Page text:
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  Lovers!, The We'll Have None Of That
Year: 1973
Director: Herbert Wise
Stars: Richard Beckinsale, Paula Wilcox, Joan Scott, Susan Littler, John Comer, Stella Moray, Nikolas Simmonds, Rosalind Ayres, Anthony Naylor, Pamela Moiseiwitsch, Bruce Watt, Margaret Flint, Karen Ford, Ian Gray, Paul Greenwood, Bernard Latham, James Snell
Genre: Comedy, RomanceBuy from Amazon
Rating:  6 (from 1 vote)
Review: Beryl Battersby (Paula Wilcox) is with her friends outside of the George Best Boutique in Manchester, hoping to catch a glimpse of their hero, but she is sceptical that he'll make an appearance, something justified when the shopkeeper puts a sign in the window informing any fans that he's in Majorca. However, when the three girls turn around, they notice three blokes loitering there, and they get to talking with them; four of them pair off, which leaves Beryl with the hapless Geoffrey Scrimshaw (Richard Beckinsale) who she's not very interested in...

Or is she? When they later notice one another across a crowded station they strike up a conversation and thus begins the relationship which to British audiences at the time would have been familiar from the popular sitcom The Lovers: the film gained an inexplicable exclamation mark. This was part of the plethora of big screen versions of hit sitcoms which the British film industry fell back on as easy moneymakers in the seventies, as if admitting defeat that by this stage television had won the war of the public's attention and given in to presenting adaptations of what they would have enjoyed at home, believing that would drag them out of their houses of a evening and into their local fleapits.

Much of the time the general opinion was that the movies were a pale shadow of the sources, but this had the advantage of starring the cast who had appeared in the sitcom, as well as the writer of series one (he handed those duties to his pal for series two), Jack Rosenthal, who was acknowledged as one of the finest writers for television of his generation. This was true, but he never really made his mark on cinema, and watching this you could see it remained steadfastly televisual, even with the larger amount of location shooting in and around Manchester, which if nothing else made for a time capsule of the area for those who remembered the city at this point.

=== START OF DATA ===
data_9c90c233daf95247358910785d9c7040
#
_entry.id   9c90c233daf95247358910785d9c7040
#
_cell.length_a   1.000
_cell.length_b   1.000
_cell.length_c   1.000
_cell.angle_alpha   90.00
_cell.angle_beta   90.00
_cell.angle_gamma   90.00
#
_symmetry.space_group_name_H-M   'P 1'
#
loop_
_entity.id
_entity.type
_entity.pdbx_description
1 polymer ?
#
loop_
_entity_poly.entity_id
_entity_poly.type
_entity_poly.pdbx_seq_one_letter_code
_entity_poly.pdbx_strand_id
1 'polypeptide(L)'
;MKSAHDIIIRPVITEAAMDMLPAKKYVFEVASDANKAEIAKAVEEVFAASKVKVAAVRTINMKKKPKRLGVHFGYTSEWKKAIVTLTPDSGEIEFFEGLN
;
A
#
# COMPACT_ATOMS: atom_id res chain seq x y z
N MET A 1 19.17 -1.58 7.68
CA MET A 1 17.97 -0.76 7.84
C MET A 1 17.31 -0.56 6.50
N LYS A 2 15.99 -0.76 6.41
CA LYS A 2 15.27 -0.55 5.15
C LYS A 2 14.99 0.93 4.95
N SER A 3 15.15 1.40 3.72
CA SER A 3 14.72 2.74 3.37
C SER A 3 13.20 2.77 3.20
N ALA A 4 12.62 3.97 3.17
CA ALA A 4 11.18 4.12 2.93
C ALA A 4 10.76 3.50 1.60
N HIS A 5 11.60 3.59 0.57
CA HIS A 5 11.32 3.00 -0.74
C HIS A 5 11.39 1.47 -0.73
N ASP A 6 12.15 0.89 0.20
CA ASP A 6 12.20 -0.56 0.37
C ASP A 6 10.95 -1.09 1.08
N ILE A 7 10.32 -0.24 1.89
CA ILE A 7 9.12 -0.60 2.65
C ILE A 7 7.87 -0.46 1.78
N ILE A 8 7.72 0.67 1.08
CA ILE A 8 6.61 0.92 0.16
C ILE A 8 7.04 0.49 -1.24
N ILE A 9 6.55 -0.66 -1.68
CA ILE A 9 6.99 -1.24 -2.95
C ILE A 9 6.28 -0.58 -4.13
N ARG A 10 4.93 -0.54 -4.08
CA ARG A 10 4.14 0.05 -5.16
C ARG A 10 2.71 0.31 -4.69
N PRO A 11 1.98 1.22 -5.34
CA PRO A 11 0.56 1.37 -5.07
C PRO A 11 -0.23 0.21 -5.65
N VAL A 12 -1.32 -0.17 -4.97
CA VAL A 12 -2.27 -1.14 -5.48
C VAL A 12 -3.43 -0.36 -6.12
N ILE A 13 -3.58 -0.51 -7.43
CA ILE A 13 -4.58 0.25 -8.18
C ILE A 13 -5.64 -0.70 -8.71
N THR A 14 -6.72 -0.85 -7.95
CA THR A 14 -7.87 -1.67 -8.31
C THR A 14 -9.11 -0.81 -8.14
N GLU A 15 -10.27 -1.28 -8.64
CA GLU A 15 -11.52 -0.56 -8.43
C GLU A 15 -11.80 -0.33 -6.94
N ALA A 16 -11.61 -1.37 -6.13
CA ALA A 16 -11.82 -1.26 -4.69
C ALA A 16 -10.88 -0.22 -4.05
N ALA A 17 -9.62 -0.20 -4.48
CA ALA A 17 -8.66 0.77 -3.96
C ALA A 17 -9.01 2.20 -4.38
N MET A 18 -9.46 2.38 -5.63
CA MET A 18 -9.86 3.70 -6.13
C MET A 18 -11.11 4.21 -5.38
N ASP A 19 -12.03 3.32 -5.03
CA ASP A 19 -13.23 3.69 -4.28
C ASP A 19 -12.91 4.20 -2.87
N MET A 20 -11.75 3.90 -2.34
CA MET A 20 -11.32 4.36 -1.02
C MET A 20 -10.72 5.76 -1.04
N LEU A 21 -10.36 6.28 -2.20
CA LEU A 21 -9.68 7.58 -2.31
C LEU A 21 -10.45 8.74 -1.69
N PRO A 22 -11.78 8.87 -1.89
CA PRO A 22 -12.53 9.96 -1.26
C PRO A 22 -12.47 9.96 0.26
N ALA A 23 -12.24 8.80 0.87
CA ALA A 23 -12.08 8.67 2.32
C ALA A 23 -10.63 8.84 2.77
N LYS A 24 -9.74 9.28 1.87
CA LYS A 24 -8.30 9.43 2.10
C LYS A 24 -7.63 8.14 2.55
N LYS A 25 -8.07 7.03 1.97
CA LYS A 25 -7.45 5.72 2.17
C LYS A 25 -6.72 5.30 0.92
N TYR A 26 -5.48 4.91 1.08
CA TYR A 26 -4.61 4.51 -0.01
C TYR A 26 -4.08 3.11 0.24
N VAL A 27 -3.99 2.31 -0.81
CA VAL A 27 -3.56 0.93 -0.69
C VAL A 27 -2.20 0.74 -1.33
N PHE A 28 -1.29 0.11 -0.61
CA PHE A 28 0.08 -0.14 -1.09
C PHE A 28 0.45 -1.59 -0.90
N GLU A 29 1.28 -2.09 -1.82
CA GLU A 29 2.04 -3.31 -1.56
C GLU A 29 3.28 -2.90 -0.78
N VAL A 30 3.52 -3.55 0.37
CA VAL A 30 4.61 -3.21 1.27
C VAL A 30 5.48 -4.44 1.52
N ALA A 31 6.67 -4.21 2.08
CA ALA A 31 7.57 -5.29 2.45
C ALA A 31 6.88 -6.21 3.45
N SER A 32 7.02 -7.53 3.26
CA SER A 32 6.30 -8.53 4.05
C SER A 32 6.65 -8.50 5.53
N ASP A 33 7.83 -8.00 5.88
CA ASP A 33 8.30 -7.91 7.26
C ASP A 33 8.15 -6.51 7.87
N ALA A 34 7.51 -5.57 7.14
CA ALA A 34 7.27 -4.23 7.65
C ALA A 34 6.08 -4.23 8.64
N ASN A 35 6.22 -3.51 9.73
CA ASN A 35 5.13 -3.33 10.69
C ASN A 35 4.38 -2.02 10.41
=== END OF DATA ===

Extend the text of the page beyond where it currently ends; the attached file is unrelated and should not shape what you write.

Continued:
Often the sitcom movies were accused of coarsening their material for the paying audiences, but here Rosenthal made certain to stay as faithful to the original as possible. It was not a sequel, but rather a potted history of what had happened in the series, with a few additions such as the laughingly named lovers seeing another couple get far further in their union than they ever will, or so it seems, as the female half gets pregnant and the male half does the decent thing and marries her. Meanwhile, Beryl and Geoffrey haven't even consummated their relationship, or even gotten past the necking stage because of her determination not to give in to the Permissive Society which in this telling may barely exist except in the minds of media pressure.

So you can imagine most people of the title characters' age were more likely to sympathise with them than anyone else in the film, yet where this was completely charming on the TV, it didn't seem quite as funny in the film. It could be that much of it was warmed over from that so was feeling overfamiliar even if you hadn't seen where it hailed from, but there was also a drabness to it that owed less to ITV light entertainment and more to the kitchen sink dramas of the previous decade: this was decidedly non-sparkling or glitzy throughout. Where its strength was in both the keen observation of Beryl and Geoffrey of the writing, and the performances of Wilcox and Beckinsale; they each had two sitcom movies on their CVs, and Beckinsale would have had three if he hadn't tragically died before the Rising Damp movie appeared, but it was here that saw them at their best in this genre. For all its downbeat look and sharp-eyed state of the nation's mores ruminations, those two kept it quite sweet, really. Music by Carl Davis, with Tony Christie on theme song duties (bit of class).
Reviewer: Graeme Clark


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